Picture Book or Early Reader: What Category is Right for Your Story?
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I get this question all the time. “I’m writing a picture book, but it’s about 1,000 words. Do you think it should be an early reader instead?” 🙈 Almost definitively my answer will be no. Here’s the difference between a picture book or an early reader when it comes to your story.
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The difference between a picture book and an early reader:
If you’re reading this, you most likely have a picture book story that’s too long, or you’re trying to understand the difference between the two children’s book categories.
Whatever brought you here, I’m glad it did. Because understanding the difference between a picture book and an early reader is going to be vital to writing an enjoyable children’s story.
If you don’t know, there are six categories of children’s books. (Yes, six.) Read the full list here to see all the options. Only two of which are either a picture book or early reader. However, how you write for each category is different than the other.
What is a picture book?
Of all the children’s book categories, this is the most popular one to write. Typically 32-pages, picture books use illustrations and text together to tell a story. However, in today’s market, a story in this category needs to be less than 500 or 600 words. (I know. That sounds impossible!)
Which is why a lot of writers think that they’re writing an early reader when their text goes above this amount–sometimes closer to that 1,000-1,500 word count. But if you intended to write a picture book, that’s what your story should most likely be.
What qualifies a story idea as a picture book?
The main target reader for picture books is about 4-7 or preschool to first grade. Which means the average main character is about 6-7 years old (in about kindergarten or first grade).
And since these books are intended for a younger audience, they will most likely be read out loud to the child by an adult. This is great for you as a writer, because that means you’re not restricted with your word choice as much since a grown-up with a higher reading level will be reading the text!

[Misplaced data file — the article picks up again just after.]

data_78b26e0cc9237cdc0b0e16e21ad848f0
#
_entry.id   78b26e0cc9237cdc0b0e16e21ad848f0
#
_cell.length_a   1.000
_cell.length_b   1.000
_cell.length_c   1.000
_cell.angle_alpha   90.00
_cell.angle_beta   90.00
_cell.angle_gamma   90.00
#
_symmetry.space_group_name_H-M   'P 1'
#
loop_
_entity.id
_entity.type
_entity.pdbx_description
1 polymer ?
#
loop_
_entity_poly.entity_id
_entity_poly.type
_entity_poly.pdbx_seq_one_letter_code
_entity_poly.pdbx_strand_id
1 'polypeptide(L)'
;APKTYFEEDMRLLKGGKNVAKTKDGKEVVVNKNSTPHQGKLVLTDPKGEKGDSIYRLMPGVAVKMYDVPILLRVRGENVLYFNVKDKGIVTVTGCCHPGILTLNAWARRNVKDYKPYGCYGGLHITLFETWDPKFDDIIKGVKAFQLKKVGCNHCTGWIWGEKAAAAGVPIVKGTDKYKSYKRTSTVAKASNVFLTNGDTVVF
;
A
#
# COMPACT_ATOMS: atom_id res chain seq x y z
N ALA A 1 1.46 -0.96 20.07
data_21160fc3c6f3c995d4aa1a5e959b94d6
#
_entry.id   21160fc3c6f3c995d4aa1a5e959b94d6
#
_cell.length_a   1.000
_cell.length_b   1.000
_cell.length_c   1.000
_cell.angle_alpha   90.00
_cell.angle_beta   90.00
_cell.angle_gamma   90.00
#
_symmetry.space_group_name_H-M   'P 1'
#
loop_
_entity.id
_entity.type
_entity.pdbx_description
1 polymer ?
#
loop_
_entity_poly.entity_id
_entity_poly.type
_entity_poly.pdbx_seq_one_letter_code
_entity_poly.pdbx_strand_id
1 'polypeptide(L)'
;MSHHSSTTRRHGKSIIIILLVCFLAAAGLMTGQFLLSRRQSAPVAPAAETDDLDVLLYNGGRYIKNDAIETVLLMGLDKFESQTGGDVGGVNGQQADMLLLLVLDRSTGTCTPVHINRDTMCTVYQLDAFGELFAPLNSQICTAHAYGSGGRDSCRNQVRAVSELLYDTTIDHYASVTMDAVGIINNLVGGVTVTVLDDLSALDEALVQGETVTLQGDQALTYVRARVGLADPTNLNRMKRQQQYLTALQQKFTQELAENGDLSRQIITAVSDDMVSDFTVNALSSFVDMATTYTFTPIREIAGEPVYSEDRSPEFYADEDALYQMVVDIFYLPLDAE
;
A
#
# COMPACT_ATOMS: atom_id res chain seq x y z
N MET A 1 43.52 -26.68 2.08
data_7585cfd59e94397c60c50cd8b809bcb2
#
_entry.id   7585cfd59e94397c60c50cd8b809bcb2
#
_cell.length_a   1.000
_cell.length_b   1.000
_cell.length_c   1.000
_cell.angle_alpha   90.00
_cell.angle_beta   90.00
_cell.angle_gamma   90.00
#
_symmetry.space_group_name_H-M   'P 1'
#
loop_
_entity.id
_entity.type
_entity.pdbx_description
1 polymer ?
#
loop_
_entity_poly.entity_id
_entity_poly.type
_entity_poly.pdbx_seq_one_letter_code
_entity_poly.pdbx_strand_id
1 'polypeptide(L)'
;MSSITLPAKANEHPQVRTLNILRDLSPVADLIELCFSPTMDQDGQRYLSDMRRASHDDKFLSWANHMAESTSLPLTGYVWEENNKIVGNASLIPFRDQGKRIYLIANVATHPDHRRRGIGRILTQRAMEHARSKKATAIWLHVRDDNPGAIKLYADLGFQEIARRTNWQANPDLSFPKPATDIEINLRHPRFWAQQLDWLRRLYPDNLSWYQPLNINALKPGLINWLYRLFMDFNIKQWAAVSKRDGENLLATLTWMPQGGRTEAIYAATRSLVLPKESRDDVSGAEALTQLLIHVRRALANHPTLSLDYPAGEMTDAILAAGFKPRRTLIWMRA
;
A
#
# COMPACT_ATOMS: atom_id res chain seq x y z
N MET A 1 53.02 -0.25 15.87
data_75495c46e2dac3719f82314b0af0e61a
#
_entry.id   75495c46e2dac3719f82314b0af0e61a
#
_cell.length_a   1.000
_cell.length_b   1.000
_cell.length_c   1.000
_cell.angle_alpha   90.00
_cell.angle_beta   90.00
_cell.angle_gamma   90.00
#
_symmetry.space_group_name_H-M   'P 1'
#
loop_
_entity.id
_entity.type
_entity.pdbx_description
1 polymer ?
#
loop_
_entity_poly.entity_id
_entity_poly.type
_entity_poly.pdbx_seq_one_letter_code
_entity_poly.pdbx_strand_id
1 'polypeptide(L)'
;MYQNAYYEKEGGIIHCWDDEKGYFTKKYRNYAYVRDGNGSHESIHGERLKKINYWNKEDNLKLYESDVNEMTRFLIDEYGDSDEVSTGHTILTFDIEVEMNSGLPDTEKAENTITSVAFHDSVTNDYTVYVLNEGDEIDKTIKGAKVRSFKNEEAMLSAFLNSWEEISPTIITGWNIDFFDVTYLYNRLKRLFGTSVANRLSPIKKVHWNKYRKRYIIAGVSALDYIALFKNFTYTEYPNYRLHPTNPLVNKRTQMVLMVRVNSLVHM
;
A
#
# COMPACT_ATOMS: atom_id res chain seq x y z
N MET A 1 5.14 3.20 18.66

However, it does mean your story needs to be engaging enough to keep your young audience from poking each other on the carpet during storytime.
Here are some great examples of picture books:
- The Bad Seed by Jory John
- Dandy by Amy Dyckman
- The Rabbit Listened by Cori Doerrfeld
So if you’re wanting to write a picture book story, but aren’t sure where to get started, here’s what you need to do first:
- Go to the bookstore/library and check out the books published in the last 2 years. (Anything before 2015 is considered ancient and irrelevant.)
- Bring some home and read them, looking at the things you enjoy/dislike about them — this will help you note what kind of style might be right for you.
- Type out a handful of books as if they were a typed manuscript — this will help you see what they looked like before the illustrations were added, so you can understand the sentence structure, pacing, plot, etc.
What is an early reader?
Early readers are a special category, because this is the first time a child will read independently to themselves. (They grow up so fast. 🤩) And similar to a picture book in character and plot, early readers will have light-hearted themes.
However, the plot is sometimes even SIMPLER and writers are restricted to tightly controlled language and word choice by publishers because these books must reach specific reading levels in order to be classified as an early reader.
What qualifies a story idea as an early reader?
The main target reader for early readers is about 5-9 or first to third grade. So the average main character can be between 6-8 years old, however, a lot of early readers have animals as main characters, too.
Since these books are so restrictive in their language choice and grade level, you will need to know the qualifications for your story idea and where it will be “leveled”. (Leveled means what age level it would be intended for.) That’s why so many of these kinds of stories are created as work-for-hire jobs by publishers.
Here are different examples of early reader books:
- Danny the Dinosaur by Syd Hoff
- Amelia Bedelia by Herman Parish
- Days with Frog and Toad by Arnold Lobel
What to do if you’re picture book story is not an early reader, but too long to be a picture book:
If you’ve found yourself in this situation, it means it’s time to pair down the story and remove unnecessary text. Here are some spots that are the best places to start:
- Make sure you only have one story goal or focus — if you have more than one idea in your story, choose one and remove the other.
- Remove any description — if it’s going to show in the illustration, it doesn’t need to be stated in the text.
- Cut back on unnecessary dialogue or anything that keeps your characters stationary for too long. Picture books are meant to be active, so should your story.
There you have it. The difference between a picture book and an early reader. Hope this helps you with your story draft today. And if you’d like more help learning what it takes to write a truly wonderful children’s book, take Kidlit Writing 101. Our introductory course into writing for kids! Sign-up here.
More great articles to help you with your writing:
- All you need to know to write a children’s book story
- The different age levels of children’s books
- 4 quick editing tips for your manuscript
- How to plot a picture book